Origin of retinueMiddle English retenue from OFr, feminine of retenu, past participle of retenir: see retain
The definition of a retinue is a group made up of followers and people who work for a famous person.
An example of a retinue is most of the followers of a specific guru attending a retreat.
a body of assistants, followers, or servants attending a person of rank or importance; train of attendants or retainers
The retainers or attendants accompanying a high-ranking person.
Origin of retinueMiddle English retenue from Old French from feminine past participle of retenir to retain ; see retain .
From Middle English retenue, from Old French retenue, past participle of retenir (“retain")
- Her accomplishments attracted Theodosius' sister Pulcheria, who took her into her retinue and destined her to be the emperor's wife.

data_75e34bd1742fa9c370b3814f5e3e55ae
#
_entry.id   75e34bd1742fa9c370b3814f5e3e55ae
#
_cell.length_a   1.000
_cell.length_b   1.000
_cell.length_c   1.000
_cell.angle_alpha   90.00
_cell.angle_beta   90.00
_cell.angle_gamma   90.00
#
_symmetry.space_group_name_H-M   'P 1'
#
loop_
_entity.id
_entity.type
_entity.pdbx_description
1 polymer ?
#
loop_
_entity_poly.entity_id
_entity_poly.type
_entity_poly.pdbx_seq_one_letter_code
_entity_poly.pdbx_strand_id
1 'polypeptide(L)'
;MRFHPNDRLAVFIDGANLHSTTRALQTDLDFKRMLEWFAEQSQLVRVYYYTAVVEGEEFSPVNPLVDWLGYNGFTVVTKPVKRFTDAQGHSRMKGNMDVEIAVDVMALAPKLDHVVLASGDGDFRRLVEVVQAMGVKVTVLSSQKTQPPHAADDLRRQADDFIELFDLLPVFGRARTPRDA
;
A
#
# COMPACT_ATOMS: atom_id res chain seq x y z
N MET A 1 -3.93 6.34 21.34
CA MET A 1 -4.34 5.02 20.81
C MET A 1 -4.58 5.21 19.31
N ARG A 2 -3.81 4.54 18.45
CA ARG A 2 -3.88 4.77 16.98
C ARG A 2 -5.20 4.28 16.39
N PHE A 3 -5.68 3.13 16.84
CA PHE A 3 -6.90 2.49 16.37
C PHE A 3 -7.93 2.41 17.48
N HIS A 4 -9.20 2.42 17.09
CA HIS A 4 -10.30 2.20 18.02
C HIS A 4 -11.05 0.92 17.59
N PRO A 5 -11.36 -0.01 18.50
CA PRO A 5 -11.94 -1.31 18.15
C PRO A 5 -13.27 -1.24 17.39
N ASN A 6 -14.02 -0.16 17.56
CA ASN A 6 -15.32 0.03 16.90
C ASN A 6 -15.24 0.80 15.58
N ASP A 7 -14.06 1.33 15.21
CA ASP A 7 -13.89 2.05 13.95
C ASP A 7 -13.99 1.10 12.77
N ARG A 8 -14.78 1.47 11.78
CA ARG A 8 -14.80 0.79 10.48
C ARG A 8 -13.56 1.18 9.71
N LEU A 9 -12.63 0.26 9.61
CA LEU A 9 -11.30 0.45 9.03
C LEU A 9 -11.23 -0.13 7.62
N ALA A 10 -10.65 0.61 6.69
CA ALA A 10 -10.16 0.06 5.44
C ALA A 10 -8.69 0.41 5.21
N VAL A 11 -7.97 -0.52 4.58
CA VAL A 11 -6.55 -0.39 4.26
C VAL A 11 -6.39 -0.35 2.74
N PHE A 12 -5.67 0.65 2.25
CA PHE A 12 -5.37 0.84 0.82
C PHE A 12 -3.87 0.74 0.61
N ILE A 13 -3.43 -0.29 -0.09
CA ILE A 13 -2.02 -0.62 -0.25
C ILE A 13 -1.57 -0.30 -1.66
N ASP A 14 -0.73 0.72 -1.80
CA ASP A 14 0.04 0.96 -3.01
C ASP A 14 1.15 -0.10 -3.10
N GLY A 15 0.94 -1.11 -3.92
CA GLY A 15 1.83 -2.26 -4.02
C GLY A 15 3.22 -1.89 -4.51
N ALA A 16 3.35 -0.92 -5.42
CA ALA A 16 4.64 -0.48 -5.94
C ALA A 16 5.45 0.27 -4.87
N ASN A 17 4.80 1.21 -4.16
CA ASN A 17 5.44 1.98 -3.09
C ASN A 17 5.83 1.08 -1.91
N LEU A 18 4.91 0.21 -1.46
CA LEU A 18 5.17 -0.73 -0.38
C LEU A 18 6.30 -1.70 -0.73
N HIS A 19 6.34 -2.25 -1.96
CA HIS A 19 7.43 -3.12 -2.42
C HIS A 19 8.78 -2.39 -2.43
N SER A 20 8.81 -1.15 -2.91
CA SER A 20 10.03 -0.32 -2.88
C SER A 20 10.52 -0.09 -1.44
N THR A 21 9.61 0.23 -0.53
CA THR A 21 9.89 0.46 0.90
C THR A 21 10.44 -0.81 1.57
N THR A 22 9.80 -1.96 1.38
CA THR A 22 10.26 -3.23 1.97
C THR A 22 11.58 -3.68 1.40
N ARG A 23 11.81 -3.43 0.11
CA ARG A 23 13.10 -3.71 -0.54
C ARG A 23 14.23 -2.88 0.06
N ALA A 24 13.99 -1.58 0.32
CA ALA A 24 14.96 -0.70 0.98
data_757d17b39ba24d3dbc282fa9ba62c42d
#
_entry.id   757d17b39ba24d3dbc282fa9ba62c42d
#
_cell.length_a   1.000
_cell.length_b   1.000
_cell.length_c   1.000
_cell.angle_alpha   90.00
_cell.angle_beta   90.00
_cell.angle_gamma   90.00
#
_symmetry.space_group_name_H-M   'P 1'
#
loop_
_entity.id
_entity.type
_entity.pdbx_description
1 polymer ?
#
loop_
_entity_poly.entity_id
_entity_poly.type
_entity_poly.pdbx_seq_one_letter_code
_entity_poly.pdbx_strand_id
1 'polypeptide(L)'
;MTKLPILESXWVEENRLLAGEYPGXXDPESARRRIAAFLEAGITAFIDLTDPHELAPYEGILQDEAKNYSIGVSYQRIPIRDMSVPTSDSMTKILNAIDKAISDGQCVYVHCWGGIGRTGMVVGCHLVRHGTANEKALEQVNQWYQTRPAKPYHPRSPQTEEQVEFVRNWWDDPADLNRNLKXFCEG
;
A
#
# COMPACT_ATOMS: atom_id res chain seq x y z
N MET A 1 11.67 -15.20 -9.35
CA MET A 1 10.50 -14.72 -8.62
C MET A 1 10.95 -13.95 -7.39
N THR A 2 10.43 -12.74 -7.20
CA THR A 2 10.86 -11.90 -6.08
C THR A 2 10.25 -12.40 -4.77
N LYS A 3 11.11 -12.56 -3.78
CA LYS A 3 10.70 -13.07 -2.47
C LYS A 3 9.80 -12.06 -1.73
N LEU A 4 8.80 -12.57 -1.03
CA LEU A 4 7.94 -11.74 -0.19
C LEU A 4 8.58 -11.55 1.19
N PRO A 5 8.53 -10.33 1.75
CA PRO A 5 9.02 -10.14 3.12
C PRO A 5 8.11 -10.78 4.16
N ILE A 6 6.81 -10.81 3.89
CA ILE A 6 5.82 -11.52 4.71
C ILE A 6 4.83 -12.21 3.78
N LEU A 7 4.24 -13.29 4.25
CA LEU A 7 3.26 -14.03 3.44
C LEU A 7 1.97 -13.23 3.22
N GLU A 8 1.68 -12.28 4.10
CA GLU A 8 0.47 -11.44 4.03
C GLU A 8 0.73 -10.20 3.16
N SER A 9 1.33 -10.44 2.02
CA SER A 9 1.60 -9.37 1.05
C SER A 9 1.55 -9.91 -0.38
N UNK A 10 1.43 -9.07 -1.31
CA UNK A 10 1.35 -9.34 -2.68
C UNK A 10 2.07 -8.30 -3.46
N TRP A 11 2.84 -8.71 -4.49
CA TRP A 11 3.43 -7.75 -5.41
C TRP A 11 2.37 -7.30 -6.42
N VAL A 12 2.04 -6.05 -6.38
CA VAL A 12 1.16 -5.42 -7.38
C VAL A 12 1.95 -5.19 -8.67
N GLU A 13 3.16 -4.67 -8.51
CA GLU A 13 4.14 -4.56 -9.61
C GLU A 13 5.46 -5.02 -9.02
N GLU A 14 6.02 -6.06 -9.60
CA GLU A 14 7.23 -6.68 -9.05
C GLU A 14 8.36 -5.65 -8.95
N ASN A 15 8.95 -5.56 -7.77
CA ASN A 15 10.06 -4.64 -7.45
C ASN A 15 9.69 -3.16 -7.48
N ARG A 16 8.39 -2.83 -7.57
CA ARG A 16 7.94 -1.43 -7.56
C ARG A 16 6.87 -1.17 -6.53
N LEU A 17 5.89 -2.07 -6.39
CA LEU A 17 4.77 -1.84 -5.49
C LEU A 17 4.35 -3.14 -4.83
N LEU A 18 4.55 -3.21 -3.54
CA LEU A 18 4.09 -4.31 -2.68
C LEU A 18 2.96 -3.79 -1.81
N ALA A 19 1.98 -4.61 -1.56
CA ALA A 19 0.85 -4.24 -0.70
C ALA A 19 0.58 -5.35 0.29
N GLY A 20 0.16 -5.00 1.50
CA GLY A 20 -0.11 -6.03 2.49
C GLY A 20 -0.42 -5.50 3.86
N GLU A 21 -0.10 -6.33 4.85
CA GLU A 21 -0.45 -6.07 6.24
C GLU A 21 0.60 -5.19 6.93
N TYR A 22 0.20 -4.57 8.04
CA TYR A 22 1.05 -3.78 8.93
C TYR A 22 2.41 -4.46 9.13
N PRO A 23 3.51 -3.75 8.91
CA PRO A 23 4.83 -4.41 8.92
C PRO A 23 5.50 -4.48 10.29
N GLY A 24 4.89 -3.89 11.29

- In magnificence of equipage and retinue the abbots vied with the first nobles of the realm.
- Towards the end of 66 he arrived in Greece with a retinue of soldiers, courtiers, musicians and dancers.
- The Sicilians honoured his august aspect as he moved amongst them with purple robes and golden girdle, with long hair bound by a Delphic garland, and brazen sandals on his feet, and with a retinue of slaves behind him.
- His opponents endeavoured to waylay him, but he came to London with an armed retinue and forced himself into the king's presence.